Wisconsin is one of just a few states that do not require medical training for either position. However, the autopsies themselves must be performed by medically trained forensic pathologists.
As a result, most counties send cases to one of four regional medical examiner’s offices with trained pathologists: Dane County (two pathologists); Milwaukee County (six); Waukesha County (three); and UW Hospital (two).
The medical examiner’s office in Fond du Lac County had been a fifth site, but its forensic pathologist, Dr. Douglas Kelley, is joining the Milwaukee office because he has been unable to find a second forensic pathologist to join his staff and reduce his untenable workload, Milwaukee County Chief Medical Examiner Dr. Brian Peterson said.
Counties typically pay to have the work done at one of the four sites on an individual basis. Dane County handled 98 autopsies from nine counties that way in 2017.
But as the demand has grown and the number of forensic pathologists shrinks, counties are increasingly signing contracts with one of the sites.
‘Worth every penny’
While several counties have signed agreements with either the Milwaukee or Waukesha offices to do their autopsies, the four counties that reached agreement with the Dane County office to do their autopsies also gave it operational control over their medical examiners’ offices.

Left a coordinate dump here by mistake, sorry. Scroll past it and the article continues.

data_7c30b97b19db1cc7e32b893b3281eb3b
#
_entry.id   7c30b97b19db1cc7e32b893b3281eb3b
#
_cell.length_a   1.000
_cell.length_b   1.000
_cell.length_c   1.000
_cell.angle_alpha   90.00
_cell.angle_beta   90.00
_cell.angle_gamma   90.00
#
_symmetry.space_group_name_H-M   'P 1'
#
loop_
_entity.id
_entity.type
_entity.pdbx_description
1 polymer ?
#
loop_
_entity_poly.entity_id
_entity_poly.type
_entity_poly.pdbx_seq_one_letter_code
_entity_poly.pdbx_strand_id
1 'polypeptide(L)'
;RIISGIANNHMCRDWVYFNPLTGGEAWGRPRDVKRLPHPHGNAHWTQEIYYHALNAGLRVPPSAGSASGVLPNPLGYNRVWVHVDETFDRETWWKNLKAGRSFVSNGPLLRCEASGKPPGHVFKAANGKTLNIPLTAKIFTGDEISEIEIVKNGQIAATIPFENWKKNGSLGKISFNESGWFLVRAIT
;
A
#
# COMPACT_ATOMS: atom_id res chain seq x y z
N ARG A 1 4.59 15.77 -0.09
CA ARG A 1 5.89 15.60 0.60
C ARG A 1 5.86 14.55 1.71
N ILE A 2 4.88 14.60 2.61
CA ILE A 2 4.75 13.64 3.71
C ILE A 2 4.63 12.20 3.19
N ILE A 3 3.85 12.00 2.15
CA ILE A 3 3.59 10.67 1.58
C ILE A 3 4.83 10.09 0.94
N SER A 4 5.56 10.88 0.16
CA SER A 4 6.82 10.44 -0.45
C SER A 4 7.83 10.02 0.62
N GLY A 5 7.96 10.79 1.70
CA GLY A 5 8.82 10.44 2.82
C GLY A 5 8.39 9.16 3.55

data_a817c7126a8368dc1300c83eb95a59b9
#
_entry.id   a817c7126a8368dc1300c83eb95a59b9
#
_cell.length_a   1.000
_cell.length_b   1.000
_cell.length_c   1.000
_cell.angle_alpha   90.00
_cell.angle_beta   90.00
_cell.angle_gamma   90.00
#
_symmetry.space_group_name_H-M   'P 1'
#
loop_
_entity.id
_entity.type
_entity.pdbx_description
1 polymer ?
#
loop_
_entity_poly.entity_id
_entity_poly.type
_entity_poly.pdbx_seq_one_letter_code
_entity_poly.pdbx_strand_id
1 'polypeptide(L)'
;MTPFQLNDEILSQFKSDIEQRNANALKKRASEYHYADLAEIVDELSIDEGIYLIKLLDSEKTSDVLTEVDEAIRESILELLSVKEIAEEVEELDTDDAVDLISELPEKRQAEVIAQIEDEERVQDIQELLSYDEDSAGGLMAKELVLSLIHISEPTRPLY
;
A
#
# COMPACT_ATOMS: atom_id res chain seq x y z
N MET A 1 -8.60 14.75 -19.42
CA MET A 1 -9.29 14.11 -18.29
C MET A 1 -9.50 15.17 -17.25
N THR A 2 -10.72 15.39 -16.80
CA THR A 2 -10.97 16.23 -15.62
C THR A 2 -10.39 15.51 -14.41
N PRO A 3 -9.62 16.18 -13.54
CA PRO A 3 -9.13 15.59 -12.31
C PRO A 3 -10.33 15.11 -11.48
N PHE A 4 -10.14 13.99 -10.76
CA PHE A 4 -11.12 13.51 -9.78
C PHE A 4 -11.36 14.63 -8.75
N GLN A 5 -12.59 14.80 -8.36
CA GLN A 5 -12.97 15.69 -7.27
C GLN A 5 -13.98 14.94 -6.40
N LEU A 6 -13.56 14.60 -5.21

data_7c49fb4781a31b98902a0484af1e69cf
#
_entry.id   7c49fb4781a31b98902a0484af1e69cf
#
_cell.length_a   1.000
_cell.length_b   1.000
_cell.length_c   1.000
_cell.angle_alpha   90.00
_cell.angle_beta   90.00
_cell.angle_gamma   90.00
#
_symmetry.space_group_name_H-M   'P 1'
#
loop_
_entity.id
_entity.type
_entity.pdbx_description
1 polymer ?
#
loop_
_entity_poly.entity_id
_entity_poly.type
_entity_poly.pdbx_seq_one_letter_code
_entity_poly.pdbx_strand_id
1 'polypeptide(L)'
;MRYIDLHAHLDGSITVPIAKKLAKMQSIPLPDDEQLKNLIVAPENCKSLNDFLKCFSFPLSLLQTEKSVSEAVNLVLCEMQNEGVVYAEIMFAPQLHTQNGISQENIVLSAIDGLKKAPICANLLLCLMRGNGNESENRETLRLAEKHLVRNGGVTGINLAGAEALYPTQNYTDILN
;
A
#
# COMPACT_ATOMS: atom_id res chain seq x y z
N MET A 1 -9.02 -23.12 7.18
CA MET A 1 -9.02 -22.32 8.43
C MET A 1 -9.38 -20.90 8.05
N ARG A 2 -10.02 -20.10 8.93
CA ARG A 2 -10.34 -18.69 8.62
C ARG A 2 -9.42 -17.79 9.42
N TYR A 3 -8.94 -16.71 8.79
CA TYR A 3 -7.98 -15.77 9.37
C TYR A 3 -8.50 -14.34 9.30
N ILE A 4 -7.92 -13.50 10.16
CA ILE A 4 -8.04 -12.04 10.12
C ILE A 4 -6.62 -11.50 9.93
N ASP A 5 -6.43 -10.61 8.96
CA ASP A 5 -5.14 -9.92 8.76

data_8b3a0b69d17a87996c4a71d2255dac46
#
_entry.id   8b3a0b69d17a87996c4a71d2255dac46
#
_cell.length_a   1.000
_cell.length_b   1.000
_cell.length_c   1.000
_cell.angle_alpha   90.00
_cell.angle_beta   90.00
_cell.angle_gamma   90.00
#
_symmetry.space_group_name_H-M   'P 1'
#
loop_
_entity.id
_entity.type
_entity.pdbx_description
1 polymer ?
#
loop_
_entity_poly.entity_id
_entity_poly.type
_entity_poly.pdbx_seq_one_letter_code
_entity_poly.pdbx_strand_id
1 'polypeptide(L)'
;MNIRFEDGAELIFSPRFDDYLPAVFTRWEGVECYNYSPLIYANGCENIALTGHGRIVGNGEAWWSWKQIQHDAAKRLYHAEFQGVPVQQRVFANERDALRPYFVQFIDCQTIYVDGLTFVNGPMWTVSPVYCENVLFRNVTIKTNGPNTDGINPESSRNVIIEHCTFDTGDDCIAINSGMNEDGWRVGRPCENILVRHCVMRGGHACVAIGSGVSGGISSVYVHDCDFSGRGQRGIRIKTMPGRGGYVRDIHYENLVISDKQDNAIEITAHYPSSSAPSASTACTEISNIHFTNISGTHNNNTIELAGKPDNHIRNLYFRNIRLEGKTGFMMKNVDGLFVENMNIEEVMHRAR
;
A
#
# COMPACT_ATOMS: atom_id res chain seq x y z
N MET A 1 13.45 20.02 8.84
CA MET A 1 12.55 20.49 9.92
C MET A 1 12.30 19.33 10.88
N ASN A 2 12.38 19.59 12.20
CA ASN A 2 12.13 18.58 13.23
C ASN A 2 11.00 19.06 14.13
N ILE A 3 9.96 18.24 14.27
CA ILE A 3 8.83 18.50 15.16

That has allowed Tranchida and Rogalska to oversee more than 3,000 death investigations, hire and train new investigators and receive key information and clues helpful in performing an autopsy, Irmen said.
“Even the elderly deaths are more complicated these days,” Irmen said. “We’ve had elderly people who are using heroin. When I say elderly I mean 70 and above, and it takes a trained investigator to recognize those signs at a death scene.”
Since the agreements were signed, the number of autopsies originating in each of the four counties has increased, especially in Rock and Brown counties where the coroner’s office and medical examiner’s office, respectively, had been mired in controversy in recent years.
“It’s been worth every penny to do this contract,” Rock County Sheriff Bob Spoden said. “It’s been a good thing to move into. I’m very happy with it.”
But many counties still operate under much lower standards when it comes to death investigations because of a hodge-podge set of rules. Most of Wisconsin’s coroners and medical examiners aren’t forensic pathologists and can’t provide proof that they’ve had any training for their positions, said Angela Hinze, the president of the Wisconsin Coroners and Medical Examiners Association. There are also no formal requirements for death investigators, who assist coroners and medical examiners.